Wednesday, April 13, 2011

The Art of Manliness Explained

This was one of my most favorite blogs that I wrote for momlogic.com and I'm reposting it, because well, I love it. 

Read it and let me know if you agree about what it means to be a man in today's world.



Could we be in the middle of a "manaissance" -- a time wherein a new kind of "manly dad" is learning how to step up to the plate? Brett McKay, founder of the website The Art of Manliness, thinks so.
His site gets hundreds of thousands of hits each week, yet despite being featured on CNN and garnering a heavy cult following, Brett is incredibly down-to-earth about his mission to inspire dudes to be better men -- and better dads. We sat down with him to talk about how dad's roles have changed in recent years (among other topics). Read on -- then show this to your man!

momlogic: How did the idea for the website come about?

Brett McKay: I was standing in Borders one night looking at men's magazines, and I realized that the topics they covered were exactly the same every month: How to get six-pack abs, how to score lots of women and something about Megan Fox's boobs (or whoever the babe of the moment was). I remember thinking, "Is this all there is to being a modern man?"

And I as looked around at the men my age, a lot of them seemed a little lost and directionless. Some of them had grown up without dads; they didn't have any male mentors, and the examples of men in the media were clueless buffoons or violent meatheads. They didn't know what a man was, and I realized I didn't have a clear idea, either. The art of manliness had stopped being passed down from generation to generation. I thought it was time for my generation to rediscover it. So I decided to start a different kind of men's magazine, one that didn't focus on cars and boobs, but instead had more substance and took seriously the idea of helping men become better, helping them reach their potential and find their way in the world -- while having fun, too!

ml: Why do you think there has been a resurgence of "manliness" recently?

BM: I think a lot of men are just fed up with the low expectations given to them these days. They're tired of being the butt of every commercial or sitcom joke. They're tired of the Maxim/Spike TV versions of masculinity. I also think that a generation of men who grew up without strong father figures is looking for guidance on how to be honorable men. Also, some sociologists argue that every generation ends up [being] like their grandparents' generation in some ways.

ml: How does this new manliness relate to family life?

BM: To me, being manly means being the best husband, father, friend, brother and son you can be. It's all about stepping up to the plate, taking personal responsibility for your life and being a contributing member of society and your family. I believe that a man should be the rock of the family. Not in the stoic "you can't squeeze tears from a stone" way, but by being the anchor of calm during life's storms, stepping up instead of hiding when your wife and kids need you, solving problems, taking care of what needs to be done and showing some leadership.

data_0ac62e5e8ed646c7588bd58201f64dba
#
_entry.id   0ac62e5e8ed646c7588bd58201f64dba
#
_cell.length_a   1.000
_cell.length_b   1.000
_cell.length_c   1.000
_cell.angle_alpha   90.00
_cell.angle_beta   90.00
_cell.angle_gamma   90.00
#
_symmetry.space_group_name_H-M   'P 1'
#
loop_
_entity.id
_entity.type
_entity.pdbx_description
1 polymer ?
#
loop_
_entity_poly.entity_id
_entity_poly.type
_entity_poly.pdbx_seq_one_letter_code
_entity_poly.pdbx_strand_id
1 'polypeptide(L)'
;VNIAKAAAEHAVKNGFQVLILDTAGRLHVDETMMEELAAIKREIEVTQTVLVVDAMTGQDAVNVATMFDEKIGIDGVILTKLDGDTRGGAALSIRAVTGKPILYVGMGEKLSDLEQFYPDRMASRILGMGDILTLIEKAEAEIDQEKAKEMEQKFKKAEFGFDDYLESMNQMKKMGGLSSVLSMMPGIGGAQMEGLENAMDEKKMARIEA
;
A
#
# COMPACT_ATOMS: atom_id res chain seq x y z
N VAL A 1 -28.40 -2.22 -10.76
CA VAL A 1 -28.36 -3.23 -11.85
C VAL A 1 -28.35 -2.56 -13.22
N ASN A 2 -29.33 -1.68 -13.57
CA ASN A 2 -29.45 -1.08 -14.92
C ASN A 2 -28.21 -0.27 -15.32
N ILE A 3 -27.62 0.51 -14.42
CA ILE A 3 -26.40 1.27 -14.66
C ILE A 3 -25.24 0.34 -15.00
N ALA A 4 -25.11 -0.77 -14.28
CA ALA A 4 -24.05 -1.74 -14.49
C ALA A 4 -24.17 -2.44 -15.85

I definitely believe that marriage is an equal partnership, but too often these days, men who are afraid of coming off as chauvinistic (or are just lazy!) turn the "equal partnership" into the wife having to make all the decisions, all the time. The women I know, all across the feminist/nonfeminist spectrum, want a man to take charge of things sometimes.

In regards to fatherhood, being a "manly dad" means being available to your kids both physically and emotionally. Having dad around is important for both girls and boys, so dads should do the things they know they should but too often don't. Spend time with your kids. Play with them. Talk with them. Read with them. Be the best example you can be. Show your kids that being a good man not only means being strong and brave, but also being nurturing and empathetic.

ml: Amen! In your opinion, why are many of today's women drawn to manly men?

BM: I think biology plays a role; there's that evolutionary desire for a man who can be a capable provider and protector. What women really want is a guy who's emotionally healthy and mature, but also has that confident, take-charge kind of manliness that's truly attractive.

ml: We know that you don't have kids yet, but would like to someday. If you have a son, what will you teach him?
 
BM: If I had a boy, the way I'd instill the art of manliness in him is to read him stories about great men from history, teach him how to do manly stuff and, most importantly, spend quality time with him, modeling good manhood and mentoring him in manliness.

ml: What do you consider to be typical "manly" activities?

BM: Well, there's the typical stuff we think of -- woodworking, hunting, fishing, sports. But I think that a lot of different activities can be manly, so long as a man does them with gusto. Great art, literature and music have been created by manly men. The life of the mind can be manly. Video games and fantasy football? Not manly. Men need to get out and actually play football and a real guitar instead of playing pretend football coach and jamming on a plastic instrument.


Is your man a "manly dad"? Tell us why -- or why not.

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